In the first half of 2018, 102 M&A proposals were approved, compared with 117 approved in the first half of 2017 (table 2).4 M&A proposals accounted for 22 percent of total approved proposals in the first half of 2018, in line with prior periods. In reviewing M&A proposals, the Federal Reserve considers the applicant's current and pro forma financial condition and future prospects, managerial resources, the convenience and needs of the communities to be served (including consumer compliance and fair lending records and the record of performance under the CRA), record of compliance with the Bank Secrecy Act/anti-money-laundering requirements, public benefits, and the effects of the proposal on competition and the financial stability of the United States. Other considerations may include a review of ownership changes of the resultant banking organization or policy questions.
Table 2. Merger and acquisition proposals, dispositions and processing times of approved proposals, 2014-17 and 2017:H1 and 2018:H1
|Mergers and acquisitions||2014||2015||2016||2017||2017:H1||2018:H1|
|Percent M&A of total
|Processing time (days)|
M&A proposals generally are more complex than other proposals because they typically require review of several organizations under multiple statutory factors.5 As table 2 illustrates, the average and median number of days to approve an M&A proposal in the first half of 2018 were 60 and 41 days, respectively. In comparison, for the same period, the average and median number of days to approve all proposals were 42 and 30 days, respectively (table 1).
The Federal Reserve may receive adverse comments on a proposal from the public.6 Such proposals typically require additional time to allow the applicant the opportunity to respond to the comments and for the Federal Reserve to evaluate the comments.7 The majority of public comments received by the Federal Reserve are based upon the CRA and fair lending records of the applicant. Comments also may be directed at other aspects of a proposal, such as competition. Proposals that receive a substantive adverse public comment are required to be acted on by the Board.8 Applicants are encouraged to respond to any substantive adverse comments received.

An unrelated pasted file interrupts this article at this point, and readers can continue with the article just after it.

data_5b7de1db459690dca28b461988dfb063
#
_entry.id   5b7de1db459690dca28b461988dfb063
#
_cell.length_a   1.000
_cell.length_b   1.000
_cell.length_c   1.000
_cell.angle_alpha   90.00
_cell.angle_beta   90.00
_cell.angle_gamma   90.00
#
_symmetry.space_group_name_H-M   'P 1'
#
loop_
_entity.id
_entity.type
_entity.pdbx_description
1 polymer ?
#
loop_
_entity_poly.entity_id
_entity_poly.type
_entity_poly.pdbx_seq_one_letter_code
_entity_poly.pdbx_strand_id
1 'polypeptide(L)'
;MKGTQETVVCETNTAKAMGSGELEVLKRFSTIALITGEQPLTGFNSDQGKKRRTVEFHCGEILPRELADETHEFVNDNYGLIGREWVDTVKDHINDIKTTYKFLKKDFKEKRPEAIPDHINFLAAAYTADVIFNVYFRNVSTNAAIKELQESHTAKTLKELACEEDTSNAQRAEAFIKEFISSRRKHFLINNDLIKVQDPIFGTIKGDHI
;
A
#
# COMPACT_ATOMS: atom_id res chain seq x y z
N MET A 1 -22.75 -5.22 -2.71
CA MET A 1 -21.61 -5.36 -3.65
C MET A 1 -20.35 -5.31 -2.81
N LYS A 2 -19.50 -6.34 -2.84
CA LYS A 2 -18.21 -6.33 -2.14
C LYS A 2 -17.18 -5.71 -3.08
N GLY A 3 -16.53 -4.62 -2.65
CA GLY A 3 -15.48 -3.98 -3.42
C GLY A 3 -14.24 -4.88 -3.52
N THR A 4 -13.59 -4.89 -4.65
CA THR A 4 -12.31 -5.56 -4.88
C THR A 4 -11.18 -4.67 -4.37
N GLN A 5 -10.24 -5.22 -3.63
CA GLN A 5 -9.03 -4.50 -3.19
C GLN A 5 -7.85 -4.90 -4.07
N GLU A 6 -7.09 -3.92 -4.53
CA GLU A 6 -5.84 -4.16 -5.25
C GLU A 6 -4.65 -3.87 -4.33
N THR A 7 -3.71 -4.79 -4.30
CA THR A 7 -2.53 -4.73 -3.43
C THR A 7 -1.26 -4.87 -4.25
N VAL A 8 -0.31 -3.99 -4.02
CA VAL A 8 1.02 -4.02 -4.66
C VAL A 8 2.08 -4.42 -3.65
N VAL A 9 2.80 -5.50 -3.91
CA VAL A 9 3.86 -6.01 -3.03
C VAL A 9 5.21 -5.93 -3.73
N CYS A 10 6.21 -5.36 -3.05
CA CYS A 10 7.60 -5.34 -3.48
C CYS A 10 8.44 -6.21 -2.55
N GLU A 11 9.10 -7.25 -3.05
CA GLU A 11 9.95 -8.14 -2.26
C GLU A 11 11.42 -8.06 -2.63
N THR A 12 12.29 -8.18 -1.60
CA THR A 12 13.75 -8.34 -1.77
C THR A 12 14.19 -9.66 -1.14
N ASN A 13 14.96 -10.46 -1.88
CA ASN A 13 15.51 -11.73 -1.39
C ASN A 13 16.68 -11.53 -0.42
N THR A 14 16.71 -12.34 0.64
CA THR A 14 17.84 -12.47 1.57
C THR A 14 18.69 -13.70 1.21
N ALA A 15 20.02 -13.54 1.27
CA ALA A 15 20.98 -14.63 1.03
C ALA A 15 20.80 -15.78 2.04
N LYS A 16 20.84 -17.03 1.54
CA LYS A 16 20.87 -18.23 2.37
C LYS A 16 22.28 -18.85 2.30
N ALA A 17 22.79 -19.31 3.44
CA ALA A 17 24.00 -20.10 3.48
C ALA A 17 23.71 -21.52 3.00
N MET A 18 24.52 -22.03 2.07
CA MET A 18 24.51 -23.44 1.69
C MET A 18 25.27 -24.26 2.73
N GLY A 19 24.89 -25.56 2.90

Table 3 details or illustrates processing times for M&A proposals that did and did not receive adverse public comments. Although M&A proposals receiving adverse public comments represent a small proportion of total M&A proposals approved by the Federal Reserve, processing times for these proposals are considerably longer than those for M&A proposals not receiving such comments. In the first half of 2018, the average number of days to approve M&A proposals that did not receive adverse public comments was 55 days, compared with an average of 117 days for the eight M&A proposals that received adverse public comments.9 Nevertheless, process changes implemented during this reporting period resulted in a marked reduction in time for processing the proposals receiving adverse public comments.
Table 3. Merger and acquisition approved proposals, volume and processing times by proposals that did not receive adverse public comments and those that received adverse public comments, 2014-17 and 2017:H1 and 2018:H1
|Mergers and acquisitions||2014||2015||2016||2017||2017:H1||2018:H1|
|Proposals not receiving adverse public comments|
|Processing time (days)|
|Proposals receiving adverse public comments|
|Percent M&A receiving adverse public comments of total M&A proposals||5%||6%||5%||9%||10%||8%|
|Processing time (days)|